Shane's Review Of Aida

By Shane Worden




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Hey guys! I just got back from seeing one of the final shows on this summer's AIDA tour with Micky in the role of Zoser....I was really looking forward to this show for a couple of reasons. It had been a number of years since I had been to the Weidner Center in Green Bay to experience a show, but more importantly, I have always wanted to see the guys doing things that didn't necessarily lean on their Monkee-images, but instead on their own talent. This show was a first for me in that regard, and I must say that Micky did not disappoint!

Although Micky's role is a supporting character, it is very important to the story nonetheless. Zoser is the father of Radames, an Egyptian captain, who in battle took a number of slaves as captive in the fictional nation of Nubia. Radames, however is unaware that one of his slaves, Aida, happened to be the princess of Nubia as she keeps that knowledge secret from her captives. Her fellow captives haven't forgotten, though, and look to her for help and a way home, as she becomes more than just a humble servant, but a handmaiden in the kingdom. The main thrust of the action of the show takes place amid the growing love that Aida and Radames begin to feel for each other, while Zoser tries his best to thwart Radames' attentions and thrust him towards a pre-arranged marrage to Amneris, an Egyptian princess. This union will only help to advance Zoser's own lust for power and riches.

Zoser is mainly a dramatic role, although he has some of the best funny lines in the show. One memorable piece of dialogue between him and Radames takes place when Zoser comments that if he had known that his son's betrothed (Amneris), would have turned out to be such an exceptional beauty that he would have saved her for himself. Radames, already falling desparately in love with Aida, says that he can have her! Later on, once Zoser discovers the ever deepening relationship beteen his son and Aida, he comments that Radames can have his little flings on the side, but he should wait until he is married like everybody else!

Although Micky has action and dialogue sprinkled throughout the entire show, including one particularly intense sword fight scene (!!) where he kills one of the Nubian servants, he has two major musical numbers, one in each act of the show. The first, "Another Pyramid", is an uptempo tune--a duet between Zoser and Radames as his son returns from battle and is updated on the changes that have taken place in his land while he was gone. This particular number ends with a rather impressive dance sequence that is wonderfully choreographed while Zoser prods the dancers on. The second number, "Like Father, Like Son", takes place amid the conflict that Radames and Zoser have over his son's choice of love interests, intensified by the fact that his wedding is about to take place under difficult conditions.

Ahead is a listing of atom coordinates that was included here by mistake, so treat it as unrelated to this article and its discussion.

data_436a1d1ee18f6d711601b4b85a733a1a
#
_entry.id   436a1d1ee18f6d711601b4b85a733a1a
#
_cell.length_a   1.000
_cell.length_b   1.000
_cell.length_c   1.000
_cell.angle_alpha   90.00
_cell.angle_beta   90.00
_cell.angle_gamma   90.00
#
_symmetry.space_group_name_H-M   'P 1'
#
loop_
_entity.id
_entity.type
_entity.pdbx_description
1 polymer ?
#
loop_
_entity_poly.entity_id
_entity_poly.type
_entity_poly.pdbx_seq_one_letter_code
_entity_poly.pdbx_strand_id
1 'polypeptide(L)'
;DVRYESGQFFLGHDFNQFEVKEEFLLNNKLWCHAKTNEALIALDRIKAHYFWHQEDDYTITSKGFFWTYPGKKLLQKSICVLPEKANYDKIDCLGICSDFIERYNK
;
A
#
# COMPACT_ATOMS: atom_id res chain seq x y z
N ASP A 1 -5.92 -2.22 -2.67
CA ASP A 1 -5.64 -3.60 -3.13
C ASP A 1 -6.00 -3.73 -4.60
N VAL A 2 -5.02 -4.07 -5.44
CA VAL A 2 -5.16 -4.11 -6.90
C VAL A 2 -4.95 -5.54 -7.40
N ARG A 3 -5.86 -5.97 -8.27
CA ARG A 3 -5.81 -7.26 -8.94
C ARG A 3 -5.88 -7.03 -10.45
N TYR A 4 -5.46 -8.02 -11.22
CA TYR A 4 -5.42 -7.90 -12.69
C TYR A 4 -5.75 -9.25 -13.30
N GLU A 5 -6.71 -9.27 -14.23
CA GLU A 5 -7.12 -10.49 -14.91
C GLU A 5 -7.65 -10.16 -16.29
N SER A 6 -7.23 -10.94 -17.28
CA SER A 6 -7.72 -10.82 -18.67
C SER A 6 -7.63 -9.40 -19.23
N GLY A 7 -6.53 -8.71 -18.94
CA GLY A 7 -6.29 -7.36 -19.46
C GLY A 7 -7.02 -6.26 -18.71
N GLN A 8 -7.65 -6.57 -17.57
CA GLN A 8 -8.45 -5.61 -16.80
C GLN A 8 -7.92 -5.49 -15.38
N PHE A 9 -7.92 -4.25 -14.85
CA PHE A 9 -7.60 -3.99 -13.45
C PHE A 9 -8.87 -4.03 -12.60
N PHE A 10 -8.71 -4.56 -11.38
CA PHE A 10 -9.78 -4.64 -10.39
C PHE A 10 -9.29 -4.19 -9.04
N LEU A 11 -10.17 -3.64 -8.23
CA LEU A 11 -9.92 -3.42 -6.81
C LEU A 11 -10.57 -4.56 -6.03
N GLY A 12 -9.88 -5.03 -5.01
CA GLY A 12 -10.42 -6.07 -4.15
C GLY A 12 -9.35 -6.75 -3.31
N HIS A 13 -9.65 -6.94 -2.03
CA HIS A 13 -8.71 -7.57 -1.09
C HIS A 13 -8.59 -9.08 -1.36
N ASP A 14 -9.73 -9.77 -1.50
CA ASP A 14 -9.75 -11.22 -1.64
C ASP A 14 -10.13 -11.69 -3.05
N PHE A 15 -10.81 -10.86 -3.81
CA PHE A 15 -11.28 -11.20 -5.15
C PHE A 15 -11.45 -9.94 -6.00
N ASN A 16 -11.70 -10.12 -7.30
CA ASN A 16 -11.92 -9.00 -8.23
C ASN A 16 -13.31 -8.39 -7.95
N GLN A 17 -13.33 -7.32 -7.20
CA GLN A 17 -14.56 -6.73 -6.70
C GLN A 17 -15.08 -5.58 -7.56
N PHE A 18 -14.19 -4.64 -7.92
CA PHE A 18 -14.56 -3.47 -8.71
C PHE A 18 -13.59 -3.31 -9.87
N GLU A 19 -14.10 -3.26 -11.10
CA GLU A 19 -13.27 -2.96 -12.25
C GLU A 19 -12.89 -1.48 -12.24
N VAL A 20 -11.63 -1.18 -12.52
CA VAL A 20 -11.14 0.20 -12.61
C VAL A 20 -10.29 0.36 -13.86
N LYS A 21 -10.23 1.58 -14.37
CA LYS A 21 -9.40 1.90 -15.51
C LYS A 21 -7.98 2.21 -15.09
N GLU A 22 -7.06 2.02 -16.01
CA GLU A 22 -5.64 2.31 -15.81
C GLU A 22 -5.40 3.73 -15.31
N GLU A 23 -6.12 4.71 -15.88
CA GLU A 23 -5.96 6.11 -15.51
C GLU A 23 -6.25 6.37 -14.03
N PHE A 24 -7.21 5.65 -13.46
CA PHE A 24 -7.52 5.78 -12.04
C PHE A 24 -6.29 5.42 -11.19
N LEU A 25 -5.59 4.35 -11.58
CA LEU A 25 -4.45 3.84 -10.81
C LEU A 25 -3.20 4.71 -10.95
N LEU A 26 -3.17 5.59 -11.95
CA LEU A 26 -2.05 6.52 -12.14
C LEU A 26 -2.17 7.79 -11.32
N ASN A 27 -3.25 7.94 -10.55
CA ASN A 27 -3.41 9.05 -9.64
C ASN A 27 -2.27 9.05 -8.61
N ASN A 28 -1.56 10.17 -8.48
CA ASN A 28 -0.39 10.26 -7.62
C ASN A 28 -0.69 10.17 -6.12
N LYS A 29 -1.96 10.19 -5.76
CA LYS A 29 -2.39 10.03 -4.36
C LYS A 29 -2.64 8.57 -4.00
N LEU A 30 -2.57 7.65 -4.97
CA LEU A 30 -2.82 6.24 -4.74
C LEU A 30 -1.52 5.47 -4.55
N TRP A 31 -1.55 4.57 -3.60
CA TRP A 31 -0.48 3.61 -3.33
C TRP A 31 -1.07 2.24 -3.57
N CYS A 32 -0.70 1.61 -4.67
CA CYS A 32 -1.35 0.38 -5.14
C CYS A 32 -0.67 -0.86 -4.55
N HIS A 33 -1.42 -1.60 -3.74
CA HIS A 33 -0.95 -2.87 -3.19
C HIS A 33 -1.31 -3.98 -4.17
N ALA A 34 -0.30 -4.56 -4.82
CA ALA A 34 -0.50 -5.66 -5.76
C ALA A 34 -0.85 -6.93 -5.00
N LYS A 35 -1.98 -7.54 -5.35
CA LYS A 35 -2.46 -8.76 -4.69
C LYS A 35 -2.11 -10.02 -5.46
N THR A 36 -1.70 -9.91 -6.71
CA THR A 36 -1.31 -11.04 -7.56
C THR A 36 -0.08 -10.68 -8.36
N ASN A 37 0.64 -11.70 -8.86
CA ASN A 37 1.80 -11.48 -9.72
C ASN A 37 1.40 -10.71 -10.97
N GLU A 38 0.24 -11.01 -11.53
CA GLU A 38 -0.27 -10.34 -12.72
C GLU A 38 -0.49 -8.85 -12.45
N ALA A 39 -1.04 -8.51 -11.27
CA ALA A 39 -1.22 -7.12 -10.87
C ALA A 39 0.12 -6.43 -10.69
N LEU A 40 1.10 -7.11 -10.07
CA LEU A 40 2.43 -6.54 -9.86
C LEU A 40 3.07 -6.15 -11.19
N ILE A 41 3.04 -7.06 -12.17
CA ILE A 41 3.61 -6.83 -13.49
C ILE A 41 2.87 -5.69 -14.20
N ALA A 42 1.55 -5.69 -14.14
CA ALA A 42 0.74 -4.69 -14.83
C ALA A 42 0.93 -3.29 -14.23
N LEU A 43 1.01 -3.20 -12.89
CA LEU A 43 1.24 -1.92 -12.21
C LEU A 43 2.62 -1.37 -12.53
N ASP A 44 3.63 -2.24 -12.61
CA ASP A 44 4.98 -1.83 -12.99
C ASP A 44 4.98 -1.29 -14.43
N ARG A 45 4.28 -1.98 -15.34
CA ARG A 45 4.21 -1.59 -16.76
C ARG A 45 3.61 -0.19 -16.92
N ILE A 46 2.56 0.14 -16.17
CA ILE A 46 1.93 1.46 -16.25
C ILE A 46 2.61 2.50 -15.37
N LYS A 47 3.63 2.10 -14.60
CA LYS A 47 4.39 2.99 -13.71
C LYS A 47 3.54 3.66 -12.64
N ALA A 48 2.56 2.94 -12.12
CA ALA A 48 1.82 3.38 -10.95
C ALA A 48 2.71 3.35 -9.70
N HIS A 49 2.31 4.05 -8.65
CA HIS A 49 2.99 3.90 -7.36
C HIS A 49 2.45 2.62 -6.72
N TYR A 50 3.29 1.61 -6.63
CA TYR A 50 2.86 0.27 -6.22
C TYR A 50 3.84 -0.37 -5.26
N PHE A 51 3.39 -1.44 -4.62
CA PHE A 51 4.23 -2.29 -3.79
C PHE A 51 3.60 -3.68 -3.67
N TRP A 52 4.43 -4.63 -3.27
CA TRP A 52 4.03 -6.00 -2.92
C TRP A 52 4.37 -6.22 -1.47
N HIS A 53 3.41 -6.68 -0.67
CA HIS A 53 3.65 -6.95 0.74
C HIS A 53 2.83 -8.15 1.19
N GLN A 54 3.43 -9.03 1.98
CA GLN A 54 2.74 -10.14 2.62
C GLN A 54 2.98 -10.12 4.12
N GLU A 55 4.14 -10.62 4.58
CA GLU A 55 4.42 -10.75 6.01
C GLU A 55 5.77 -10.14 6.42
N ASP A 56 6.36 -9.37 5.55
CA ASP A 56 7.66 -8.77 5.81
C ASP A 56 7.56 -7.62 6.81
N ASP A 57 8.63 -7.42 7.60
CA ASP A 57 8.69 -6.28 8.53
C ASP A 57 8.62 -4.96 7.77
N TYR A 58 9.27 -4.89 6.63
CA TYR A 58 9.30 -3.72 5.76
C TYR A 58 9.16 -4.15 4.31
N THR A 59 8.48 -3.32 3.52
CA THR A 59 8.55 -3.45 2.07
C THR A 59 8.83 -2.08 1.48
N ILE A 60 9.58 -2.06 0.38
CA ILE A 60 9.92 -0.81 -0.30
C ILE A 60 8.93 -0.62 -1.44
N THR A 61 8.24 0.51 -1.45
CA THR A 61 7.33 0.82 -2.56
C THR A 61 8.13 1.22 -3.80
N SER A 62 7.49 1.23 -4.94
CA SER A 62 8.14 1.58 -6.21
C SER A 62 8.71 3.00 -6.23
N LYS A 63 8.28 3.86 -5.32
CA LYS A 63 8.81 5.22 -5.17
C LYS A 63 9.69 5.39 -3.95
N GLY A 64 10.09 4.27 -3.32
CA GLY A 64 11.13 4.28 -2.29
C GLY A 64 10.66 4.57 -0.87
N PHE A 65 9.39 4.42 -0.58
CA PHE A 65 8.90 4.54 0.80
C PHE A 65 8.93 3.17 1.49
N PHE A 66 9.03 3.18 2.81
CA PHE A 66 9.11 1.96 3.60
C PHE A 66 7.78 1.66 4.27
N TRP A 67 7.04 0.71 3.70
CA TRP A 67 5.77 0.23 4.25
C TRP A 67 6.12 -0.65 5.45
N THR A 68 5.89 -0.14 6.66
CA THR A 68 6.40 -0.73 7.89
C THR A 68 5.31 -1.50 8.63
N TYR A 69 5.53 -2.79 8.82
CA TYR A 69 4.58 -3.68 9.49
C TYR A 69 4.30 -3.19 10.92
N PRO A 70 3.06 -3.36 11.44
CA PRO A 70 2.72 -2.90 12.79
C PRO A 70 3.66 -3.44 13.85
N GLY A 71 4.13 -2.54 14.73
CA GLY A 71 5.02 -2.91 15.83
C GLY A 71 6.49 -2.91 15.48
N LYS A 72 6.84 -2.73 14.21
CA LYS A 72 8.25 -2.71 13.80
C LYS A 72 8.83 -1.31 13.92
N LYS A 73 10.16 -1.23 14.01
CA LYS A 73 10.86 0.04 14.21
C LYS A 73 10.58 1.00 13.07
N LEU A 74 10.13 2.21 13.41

I was unsure of how well I would enjoy Micky's role. Some comments I had read on the internet from certain fans gave the impression that Micky played his role too stiffly, and was not dramatic enough. I tend to disagree. I will conceed somewhat that Zoser was "stiff", but I argue that a certain amount of that quality is needed in order to pull off the role. This is a guy who has a goal in mind and will do anything in his power to make it happen. This isn't a loose, roll with the flow, type of guy by any means. For those who are interested, the fact that Micky has a role in this show was downplayed to a very large degree in the advertising in this area. The radio and television ads that ran weeks prior to the show made absolutely no mention of Micky's involvement, and it wasn't until just before the show made it's run that his presence was made known on a few television news spots. (In fact, there were some people sitting behind me that were not aware of Micky's involvement at all until they looked at the merchandise that was being offered and spied copies of last year's "Monkeemania 2002" live CD being sold to patrons.) Depending on how you look at that, this may be a good thing--it could be that Micky and the Powers That Be were looking to downplay the Monkee image, and concentrate on how Micky can do on his own, as an entertainer in his own right. If the packed house that I saw was any indication, that is quite well!

I've been thinking about how I want to end this little mini-review for a little while now. I can't very well tell you to go out and see the show, as by the time you read this, the show will already have come to a close on the road. Let's just say that Micky was fantastic, and I am sure that should he take on his role on Broadway, as is the rumor, that he will continue to wow the audiences. The only thing that I hope is that a new cast album is recorded which features Micky, as well as some of the other fantastic musicians and singers in this touring production, and that he returns to the area again soon for an encore. Ya did good, Micky...kudos on a job well done.